In regards to tragedy, we too often think “that happens to other people, not me.” This is an absolutely understandable, yet nonetheless naively ignorant, comfort mechanism. Still, it does not stop there. Most of us also, although we are not likely to admit it, held an illusionary image of the self we would be if we were –hypothetically of course- chronically or terminally ill prior to the moment we actually fell ill. A person of courage, of grace, of inspiration. Holding true to the nature of the image of a nonexistent future self the ego streams together is this: When that future becomes your present, as it does when you contract a severe and life changing illness such as Lyme disease, the preconceived notion of the person you once thought you would be in such a situation disintegrates. If it doesn’t, it needs to. It absolutely must. Holding on to it is one of the biggest mistakes we can make, one typically leading to mass self-destruction.
Initial debilitation from Lyme disease and other chronic illnesses is nothing short of ground zero physically, psychologically, physiologically, and socially. The idea we once held of who we would be if ill is quickly rendered foolish once we are actually sick, because we are no longer even the same people who conjured up illusionary selves by that point., Instead –lest we desire to lose our battle against this disease, which I have rarely met person who truly does- we are forced to rise from the ashes like a phoenix, unsure of who we will be, but certain that we will in fact be.
At the other end of the spectrum of ground zero lie the ideas of others regarding the type of people we should be while battling an illness. This misconception is just as, if not more, destructive than the previously mentioned one. When others impose their beliefs of how we should act and incessantly tell us what we should do -while we are dealing with life threatening illnesses that no one else but us could ever entirely understand- we can be certain they are not acting out of love, as real love always acts selflessly. They are not taking the time to understand us, which is to say, they are failing to place their egos aside long enough to acknowledge that the only thing they can ever fully understand about our situations is the fact that they will never be able to fully understand it. Until a person deeply realizes this, their judgments are likely rooted in ignorance.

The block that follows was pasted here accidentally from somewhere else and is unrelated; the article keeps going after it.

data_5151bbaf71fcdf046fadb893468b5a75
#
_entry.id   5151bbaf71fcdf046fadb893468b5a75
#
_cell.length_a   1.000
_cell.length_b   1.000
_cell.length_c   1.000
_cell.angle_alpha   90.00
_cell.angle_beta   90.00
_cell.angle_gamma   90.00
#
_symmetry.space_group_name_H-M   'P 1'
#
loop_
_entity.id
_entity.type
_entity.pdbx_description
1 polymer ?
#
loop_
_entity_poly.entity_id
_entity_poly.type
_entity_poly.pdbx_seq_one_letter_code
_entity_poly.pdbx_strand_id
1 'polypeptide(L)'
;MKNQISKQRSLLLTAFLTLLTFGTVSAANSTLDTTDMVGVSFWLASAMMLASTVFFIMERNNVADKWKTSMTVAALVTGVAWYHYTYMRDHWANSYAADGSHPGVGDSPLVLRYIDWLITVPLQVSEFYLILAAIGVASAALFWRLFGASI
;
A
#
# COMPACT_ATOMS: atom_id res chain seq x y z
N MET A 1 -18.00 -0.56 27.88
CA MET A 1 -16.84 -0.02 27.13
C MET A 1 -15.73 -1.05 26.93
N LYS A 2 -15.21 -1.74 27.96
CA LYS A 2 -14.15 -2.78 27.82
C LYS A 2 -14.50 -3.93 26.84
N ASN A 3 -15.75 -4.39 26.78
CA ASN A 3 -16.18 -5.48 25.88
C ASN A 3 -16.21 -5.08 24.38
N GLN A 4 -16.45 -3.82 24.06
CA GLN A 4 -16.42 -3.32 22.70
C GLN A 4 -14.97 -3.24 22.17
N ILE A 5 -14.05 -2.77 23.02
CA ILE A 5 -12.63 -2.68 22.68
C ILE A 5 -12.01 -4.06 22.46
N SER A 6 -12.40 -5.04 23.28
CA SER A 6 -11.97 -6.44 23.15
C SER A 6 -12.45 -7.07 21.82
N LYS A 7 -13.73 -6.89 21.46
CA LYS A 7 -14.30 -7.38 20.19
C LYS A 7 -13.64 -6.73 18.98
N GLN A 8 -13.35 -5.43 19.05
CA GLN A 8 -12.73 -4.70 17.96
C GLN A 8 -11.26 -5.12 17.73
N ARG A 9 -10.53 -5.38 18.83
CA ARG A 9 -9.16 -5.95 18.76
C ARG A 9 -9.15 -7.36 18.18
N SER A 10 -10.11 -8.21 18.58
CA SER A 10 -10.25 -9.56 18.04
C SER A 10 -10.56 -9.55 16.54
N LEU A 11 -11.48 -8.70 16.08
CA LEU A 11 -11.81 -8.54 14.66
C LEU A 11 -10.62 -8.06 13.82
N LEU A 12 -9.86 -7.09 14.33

Upon further examination, it is clear judgment of any kind can never exist without at least a miniscule amount of ignorance attached to it. You might refute this thought immediately due to the fact the person pushing their ideas on you also suffers from an illness similar to your own, you could not be further from the truth. No two cases of a disease are identical but, medically speaking, let’s say by rare chance they happened to be. Still, the situation of said patients would remain a world of difference due to their external lives, genetic coding, preconditioning, state of consciousness, vulnerability, and the list goes on and on. It is impossible for anyone other than ourselves to truly know what is right for us. Anyone who has our best interests at heart will make the effort to see and respect that. If they can’t, we can try and help them. If we point it out and they still impose their offensive beliefs on us, then we know we did all we could and it is time to devote less energy to them. Keep in mind, acts bred out of ignorance do not necessarily stem from a place of evil or from a person with knowingly ill intentions. Rather, they stem from a place of not knowing or from a naïve person with good intentions. Often times, ignorance is very much innocent in nature.